Leaders of the profession have been privately assured by Department of Health officials that they will today be ready to discuss alternatives to the scheme published last March, which provoked an outcry among the 10,000 pharmacists in England and Wales.
Pharmacists are paid pounds 1.59 for each of the first 1,700 prescriptions they dispense a month, and 80.5p thereafter, providing some protection for the smaller pharmacies. After pressure from the National Audit Office and the Treasury, the department wants to replace that with a flat-rate fee system from next year, topped up by a new professional allowance. But pharmacists would qualify for the pounds 500 monthly allowance only if they dispensed 2,000 prescriptions a month or more.
The Government is now understood to have conceded that the threshhold of 2,000 prescriptions must be lowered significantly. It is anxious to avoid a rash of politically-embarrassing closures at a time when health ministers are keen to expand the role of community pharmacists. In Scotland, which has a system similar to that being proposed for England and Wales, the threshhold for payment of the professional allowance is 1,300 prescriptions a month.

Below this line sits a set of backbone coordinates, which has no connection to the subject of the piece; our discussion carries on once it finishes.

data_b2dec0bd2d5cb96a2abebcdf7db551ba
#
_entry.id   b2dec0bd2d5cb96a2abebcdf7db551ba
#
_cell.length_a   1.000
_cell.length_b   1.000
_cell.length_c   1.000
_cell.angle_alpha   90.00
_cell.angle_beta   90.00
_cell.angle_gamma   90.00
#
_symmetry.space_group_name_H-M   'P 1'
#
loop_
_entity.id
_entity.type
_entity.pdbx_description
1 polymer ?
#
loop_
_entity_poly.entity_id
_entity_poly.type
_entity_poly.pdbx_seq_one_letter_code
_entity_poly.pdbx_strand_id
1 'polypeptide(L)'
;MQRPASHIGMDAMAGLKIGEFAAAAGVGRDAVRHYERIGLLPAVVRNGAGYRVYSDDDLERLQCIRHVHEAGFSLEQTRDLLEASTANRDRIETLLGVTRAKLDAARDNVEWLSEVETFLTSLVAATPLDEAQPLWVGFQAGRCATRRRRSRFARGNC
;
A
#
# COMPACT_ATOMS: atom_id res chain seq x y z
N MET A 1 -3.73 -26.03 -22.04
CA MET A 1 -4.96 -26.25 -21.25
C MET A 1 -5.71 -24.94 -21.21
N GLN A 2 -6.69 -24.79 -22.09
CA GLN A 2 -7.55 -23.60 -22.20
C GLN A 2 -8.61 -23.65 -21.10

The climbdown follows a detailed survey of dispensing practices by the pharmaceutical services negotiating committee, which found that some areas could lose most of their chemist shops if the scheme went ahead.
The viability of one in four pharmacists around the country would have been undermined. But in the London borough of Kensington, for example, where 84 per cent of chemist shops dispense fewer than 2,000 prescriptions a month, the proportion would be much higher. In Kingston and Richmond and Barnet, about 55 per cent fail to meet that threshhold; in Northumberland, 47 per cent.
David Sharpe, chairman of the pharmaceutical services negotiating committee, said the Department of Health 'have come to their senses at last and I am now expecting a revised offer'.Reuse content